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  • Newborns may also have low red blood cell volume (hematocrit or Hct) if they were born by cesarean section.

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  • If the baby does not grow well in utero after conservative treatment, an obstetrician may suggest inducing labor in the mother a few weeks early, or delivering the baby by cesarean section.

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  • Other maternal complications include premature delivery and increased rates of delivery by cesarean section, as well as hemorrhage after delivery.

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  • Besides the risk of an unnecessary cesarean section, other risks posed to the mother by EFM include her immobilization in bed.

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  • There is a benefit to using EFM in women with complicated labors, such as those induced or augmented with oxytocin, prolonged labors, vaginal birth after having a cesarean section, abnormal presentation, and twin pregnancy.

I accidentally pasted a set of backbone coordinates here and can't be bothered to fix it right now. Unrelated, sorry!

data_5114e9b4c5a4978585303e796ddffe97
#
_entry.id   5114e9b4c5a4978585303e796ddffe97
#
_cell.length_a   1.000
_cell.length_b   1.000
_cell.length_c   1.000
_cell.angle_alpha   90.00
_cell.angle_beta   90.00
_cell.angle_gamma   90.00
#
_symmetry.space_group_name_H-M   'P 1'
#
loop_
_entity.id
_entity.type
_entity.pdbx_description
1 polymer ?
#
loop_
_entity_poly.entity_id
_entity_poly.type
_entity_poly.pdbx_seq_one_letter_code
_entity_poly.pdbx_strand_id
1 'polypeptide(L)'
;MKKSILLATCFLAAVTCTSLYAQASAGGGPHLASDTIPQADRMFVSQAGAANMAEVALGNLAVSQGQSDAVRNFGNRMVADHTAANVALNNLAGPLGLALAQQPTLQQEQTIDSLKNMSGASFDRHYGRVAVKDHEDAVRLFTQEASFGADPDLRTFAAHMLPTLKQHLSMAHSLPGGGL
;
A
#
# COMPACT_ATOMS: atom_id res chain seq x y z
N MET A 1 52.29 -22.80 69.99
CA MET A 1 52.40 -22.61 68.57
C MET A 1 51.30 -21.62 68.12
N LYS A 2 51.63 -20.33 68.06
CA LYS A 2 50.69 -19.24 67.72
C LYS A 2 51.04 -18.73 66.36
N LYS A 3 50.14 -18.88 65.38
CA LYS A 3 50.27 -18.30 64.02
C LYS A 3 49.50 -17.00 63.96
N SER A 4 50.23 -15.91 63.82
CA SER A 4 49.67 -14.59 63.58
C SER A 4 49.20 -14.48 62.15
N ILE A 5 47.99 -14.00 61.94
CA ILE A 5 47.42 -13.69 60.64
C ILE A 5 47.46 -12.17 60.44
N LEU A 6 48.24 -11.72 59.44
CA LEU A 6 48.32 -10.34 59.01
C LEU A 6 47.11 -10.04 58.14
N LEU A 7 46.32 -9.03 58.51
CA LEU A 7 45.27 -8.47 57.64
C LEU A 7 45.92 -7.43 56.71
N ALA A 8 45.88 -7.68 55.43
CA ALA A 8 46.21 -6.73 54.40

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  • See also Apgar testing; Cesarean section.

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  • If an inadequate supply of oxygen from the placenta is detected during labor, the infant is at high risk for asphyxia, and an emergency delivery may be attempted either using forceps or by cesarean section.

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  • The incidence of congenital hip dysplasia is also higher in infants born by cesarean and in breech position births.

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  • Delivery of the infant by cesarean section is recommended if the mother has an active case of genital herpes.

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  • Cesarean delivery rather than vaginal delivery reduces the risk of transmission of HPV from mothers to infants.

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  • Cesarean section-Delivery of a baby through an incision in the mother's abdomen instead of through the vagina; also called a c-section, cesarean birth, or cesarean delivery.

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  • In addition, the International Perinatal HIV Group reported in 1999 that elective cesarean section delivery could help reduce vertical transmission of HIV, although it is not without risk to certain women.

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  • If this is the case, a cesarean section may be performed.

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  • Severe pregnancy-induced hypertension may require immediate delivery via cesarean section.

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  • Your birth will cost even more with complications such as a cesarean birth.